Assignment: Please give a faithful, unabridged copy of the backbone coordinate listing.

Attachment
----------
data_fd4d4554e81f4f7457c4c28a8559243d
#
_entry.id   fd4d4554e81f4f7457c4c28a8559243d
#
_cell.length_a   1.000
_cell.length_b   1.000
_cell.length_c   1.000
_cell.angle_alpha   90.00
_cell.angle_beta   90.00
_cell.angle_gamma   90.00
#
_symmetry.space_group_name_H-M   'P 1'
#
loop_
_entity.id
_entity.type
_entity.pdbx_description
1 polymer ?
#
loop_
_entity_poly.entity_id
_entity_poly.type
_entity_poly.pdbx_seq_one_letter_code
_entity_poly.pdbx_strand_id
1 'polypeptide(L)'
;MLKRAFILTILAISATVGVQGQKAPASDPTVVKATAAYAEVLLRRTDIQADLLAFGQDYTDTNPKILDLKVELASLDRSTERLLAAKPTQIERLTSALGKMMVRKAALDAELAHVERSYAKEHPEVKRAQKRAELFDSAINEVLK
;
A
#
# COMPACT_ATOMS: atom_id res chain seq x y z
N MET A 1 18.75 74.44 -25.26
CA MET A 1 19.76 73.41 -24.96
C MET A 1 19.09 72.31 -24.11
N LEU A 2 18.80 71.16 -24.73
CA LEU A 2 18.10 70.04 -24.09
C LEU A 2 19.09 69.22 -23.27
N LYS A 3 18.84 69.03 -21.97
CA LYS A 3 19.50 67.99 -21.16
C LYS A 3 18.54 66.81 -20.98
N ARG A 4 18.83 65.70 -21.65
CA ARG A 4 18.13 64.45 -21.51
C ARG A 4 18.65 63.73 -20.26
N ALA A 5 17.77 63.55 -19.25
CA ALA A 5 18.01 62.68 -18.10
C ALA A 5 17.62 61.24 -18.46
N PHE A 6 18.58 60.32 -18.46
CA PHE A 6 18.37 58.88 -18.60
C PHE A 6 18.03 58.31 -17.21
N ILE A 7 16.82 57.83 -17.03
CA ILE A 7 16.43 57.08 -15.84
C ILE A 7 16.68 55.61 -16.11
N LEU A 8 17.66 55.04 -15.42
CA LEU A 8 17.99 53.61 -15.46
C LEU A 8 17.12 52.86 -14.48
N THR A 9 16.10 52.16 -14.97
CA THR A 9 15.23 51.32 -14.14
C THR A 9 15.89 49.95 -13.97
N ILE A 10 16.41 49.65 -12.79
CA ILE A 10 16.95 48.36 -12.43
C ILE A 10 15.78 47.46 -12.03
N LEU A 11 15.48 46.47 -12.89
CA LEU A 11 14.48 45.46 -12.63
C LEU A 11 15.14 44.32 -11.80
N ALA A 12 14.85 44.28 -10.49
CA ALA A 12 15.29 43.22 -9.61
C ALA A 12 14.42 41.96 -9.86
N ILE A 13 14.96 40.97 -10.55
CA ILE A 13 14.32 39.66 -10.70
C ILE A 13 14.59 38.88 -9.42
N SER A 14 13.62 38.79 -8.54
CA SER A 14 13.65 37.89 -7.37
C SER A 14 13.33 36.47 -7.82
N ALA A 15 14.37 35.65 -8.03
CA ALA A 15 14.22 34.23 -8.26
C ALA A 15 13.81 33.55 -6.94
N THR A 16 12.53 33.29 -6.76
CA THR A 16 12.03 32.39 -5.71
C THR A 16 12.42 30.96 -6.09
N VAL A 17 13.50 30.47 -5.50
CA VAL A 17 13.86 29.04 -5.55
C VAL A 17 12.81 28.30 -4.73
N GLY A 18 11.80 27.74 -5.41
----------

data_fd4d4554e81f4f7457c4c28a8559243d
#
_entry.id   fd4d4554e81f4f7457c4c28a8559243d
#
_cell.length_a   1.000
_cell.length_b   1.000
_cell.length_c   1.000
_cell.angle_alpha   90.00
_cell.angle_beta   90.00
_cell.angle_gamma   90.00
#
_symmetry.space_group_name_H-M   'P 1'
#
loop_
_entity.id
_entity.type
_entity.pdbx_description
1 polymer ?
#
loop_
_entity_poly.entity_id
_entity_poly.type
_entity_poly.pdbx_seq_one_letter_code
_entity_poly.pdbx_strand_id
1 'polypeptide(L)'
;MLKRAFILTILAISATVGVQGQKAPASDPTVVKATAAYAEVLLRRTDIQADLLAFGQDYTDTNPKILDLKVELASLDRSTERLLAAKPTQIERLTSALGKMMVRKAALDAELAHVERSYAKEHPEVKRAQKRAELFDSAINEVLK
;
A
#
# COMPACT_ATOMS: atom_id res chain seq x y z
N MET A 1 18.75 74.44 -25.26
CA MET A 1 19.76 73.41 -24.96
C MET A 1 19.09 72.31 -24.11
N LEU A 2 18.80 71.16 -24.73
CA LEU A 2 18.10 70.04 -24.09
C LEU A 2 19.09 69.22 -23.27
N LYS A 3 18.84 69.03 -21.97
CA LYS A 3 19.50 67.99 -21.16
C LYS A 3 18.54 66.81 -20.98
N ARG A 4 18.83 65.70 -21.65
CA ARG A 4 18.13 64.45 -21.51
C ARG A 4 18.65 63.73 -20.26
N ALA A 5 17.77 63.55 -19.25
CA ALA A 5 18.01 62.68 -18.10
C ALA A 5 17.62 61.24 -18.46
N PHE A 6 18.58 60.32 -18.46
CA PHE A 6 18.37 58.88 -18.60
C PHE A 6 18.03 58.31 -17.21
N ILE A 7 16.82 57.83 -17.03
CA ILE A 7 16.43 57.08 -15.84
C ILE A 7 16.68 55.61 -16.11
N LEU A 8 17.66 55.04 -15.42
CA LEU A 8 17.99 53.61 -15.46
C LEU A 8 17.12 52.86 -14.48
N THR A 9 16.10 52.16 -14.97
CA THR A 9 15.23 51.32 -14.14
C THR A 9 15.89 49.95 -13.97
N ILE A 10 16.41 49.65 -12.79
CA ILE A 10 16.95 48.36 -12.43
C ILE A 10 15.78 47.46 -12.03
N LEU A 11 15.48 46.47 -12.89
CA LEU A 11 14.48 45.46 -12.63
C LEU A 11 15.14 44.32 -11.80
N ALA A 12 14.85 44.28 -10.49
CA ALA A 12 15.29 43.22 -9.61
C ALA A 12 14.42 41.96 -9.86
N ILE A 13 14.96 40.97 -10.55
CA ILE A 13 14.32 39.66 -10.70
C ILE A 13 14.59 38.88 -9.42
N SER A 14 13.62 38.79 -8.54
CA SER A 14 13.65 37.89 -7.37
C SER A 14 13.33 36.47 -7.82
N ALA A 15 14.37 35.65 -8.03
CA ALA A 15 14.22 34.23 -8.26
C ALA A 15 13.81 33.55 -6.94
N THR A 16 12.53 33.29 -6.76
CA THR A 16 12.03 32.39 -5.71
C THR A 16 12.42 30.96 -6.09
N VAL A 17 13.50 30.47 -5.50
CA VAL A 17 13.86 29.04 -5.55
C VAL A 17 12.81 28.30 -4.73
N GLY A 18 11.80 27.74 -5.41